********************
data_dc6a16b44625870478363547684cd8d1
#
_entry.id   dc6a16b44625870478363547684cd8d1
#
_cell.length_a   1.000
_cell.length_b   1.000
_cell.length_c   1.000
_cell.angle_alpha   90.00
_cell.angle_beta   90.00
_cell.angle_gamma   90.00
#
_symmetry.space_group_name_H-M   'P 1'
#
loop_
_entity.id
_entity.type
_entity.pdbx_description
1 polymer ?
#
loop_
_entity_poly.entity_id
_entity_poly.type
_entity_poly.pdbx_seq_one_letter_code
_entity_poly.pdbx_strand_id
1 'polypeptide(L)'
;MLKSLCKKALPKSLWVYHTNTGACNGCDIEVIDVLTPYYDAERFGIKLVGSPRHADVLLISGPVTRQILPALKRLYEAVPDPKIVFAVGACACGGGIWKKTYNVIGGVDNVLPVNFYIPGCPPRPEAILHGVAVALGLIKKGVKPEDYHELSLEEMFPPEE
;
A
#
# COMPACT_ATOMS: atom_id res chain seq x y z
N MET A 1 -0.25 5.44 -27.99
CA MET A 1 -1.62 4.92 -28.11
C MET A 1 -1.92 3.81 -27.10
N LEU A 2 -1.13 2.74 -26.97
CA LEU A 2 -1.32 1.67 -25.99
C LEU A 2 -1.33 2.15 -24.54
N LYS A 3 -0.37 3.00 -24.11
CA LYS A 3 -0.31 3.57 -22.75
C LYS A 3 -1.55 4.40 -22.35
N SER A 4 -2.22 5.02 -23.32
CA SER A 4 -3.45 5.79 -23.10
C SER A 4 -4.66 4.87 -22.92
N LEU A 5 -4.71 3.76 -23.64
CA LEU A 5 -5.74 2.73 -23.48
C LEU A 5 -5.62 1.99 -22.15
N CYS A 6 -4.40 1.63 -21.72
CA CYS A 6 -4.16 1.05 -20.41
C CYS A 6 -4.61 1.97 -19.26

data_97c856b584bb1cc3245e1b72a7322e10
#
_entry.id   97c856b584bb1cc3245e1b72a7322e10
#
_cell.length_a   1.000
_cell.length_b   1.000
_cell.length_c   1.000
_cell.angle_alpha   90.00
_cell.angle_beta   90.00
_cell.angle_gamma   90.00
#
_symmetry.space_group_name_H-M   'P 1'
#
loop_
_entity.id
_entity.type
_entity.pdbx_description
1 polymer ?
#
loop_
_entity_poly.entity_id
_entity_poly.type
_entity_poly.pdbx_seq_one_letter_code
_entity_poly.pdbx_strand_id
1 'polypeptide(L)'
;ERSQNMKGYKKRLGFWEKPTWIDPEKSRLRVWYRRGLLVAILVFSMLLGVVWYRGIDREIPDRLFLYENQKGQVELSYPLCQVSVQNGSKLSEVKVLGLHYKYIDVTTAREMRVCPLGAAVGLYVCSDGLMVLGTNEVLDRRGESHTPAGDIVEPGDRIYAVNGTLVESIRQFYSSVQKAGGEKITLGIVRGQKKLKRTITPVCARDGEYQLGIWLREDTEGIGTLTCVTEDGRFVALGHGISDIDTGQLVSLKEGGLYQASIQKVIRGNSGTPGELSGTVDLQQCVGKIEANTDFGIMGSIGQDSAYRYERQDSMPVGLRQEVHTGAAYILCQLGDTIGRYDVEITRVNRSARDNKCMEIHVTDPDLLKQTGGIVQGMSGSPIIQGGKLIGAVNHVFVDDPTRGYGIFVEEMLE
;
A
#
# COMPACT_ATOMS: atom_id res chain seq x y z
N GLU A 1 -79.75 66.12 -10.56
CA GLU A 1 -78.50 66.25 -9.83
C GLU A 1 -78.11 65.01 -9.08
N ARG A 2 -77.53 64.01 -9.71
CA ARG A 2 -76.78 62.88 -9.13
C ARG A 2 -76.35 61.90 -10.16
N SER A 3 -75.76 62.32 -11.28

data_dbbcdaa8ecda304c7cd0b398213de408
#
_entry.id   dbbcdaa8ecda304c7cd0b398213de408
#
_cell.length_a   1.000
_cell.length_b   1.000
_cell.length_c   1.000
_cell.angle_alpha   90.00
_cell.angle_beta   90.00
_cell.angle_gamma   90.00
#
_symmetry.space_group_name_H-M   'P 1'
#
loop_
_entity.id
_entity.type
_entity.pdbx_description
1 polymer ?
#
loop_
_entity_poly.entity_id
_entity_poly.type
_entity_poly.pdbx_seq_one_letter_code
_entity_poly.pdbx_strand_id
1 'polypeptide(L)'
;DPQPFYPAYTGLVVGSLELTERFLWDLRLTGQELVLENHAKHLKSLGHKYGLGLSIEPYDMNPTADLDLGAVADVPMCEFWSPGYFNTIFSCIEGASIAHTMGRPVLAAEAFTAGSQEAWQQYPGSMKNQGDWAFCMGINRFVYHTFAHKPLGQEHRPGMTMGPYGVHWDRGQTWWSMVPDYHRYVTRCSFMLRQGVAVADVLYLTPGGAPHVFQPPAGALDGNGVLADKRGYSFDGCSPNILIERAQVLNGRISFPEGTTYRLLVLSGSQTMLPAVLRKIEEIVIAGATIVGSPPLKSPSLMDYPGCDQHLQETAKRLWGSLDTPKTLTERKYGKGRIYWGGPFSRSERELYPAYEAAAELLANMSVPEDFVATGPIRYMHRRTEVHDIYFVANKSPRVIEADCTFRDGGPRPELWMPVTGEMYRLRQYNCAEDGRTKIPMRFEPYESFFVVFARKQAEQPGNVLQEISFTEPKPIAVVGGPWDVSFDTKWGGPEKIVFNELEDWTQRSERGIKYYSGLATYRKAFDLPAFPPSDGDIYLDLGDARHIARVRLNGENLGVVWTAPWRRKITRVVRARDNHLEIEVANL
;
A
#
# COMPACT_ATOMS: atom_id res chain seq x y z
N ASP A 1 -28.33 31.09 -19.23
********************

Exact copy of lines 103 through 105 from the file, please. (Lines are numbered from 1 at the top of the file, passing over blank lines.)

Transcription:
1 polymer ?
#
loop_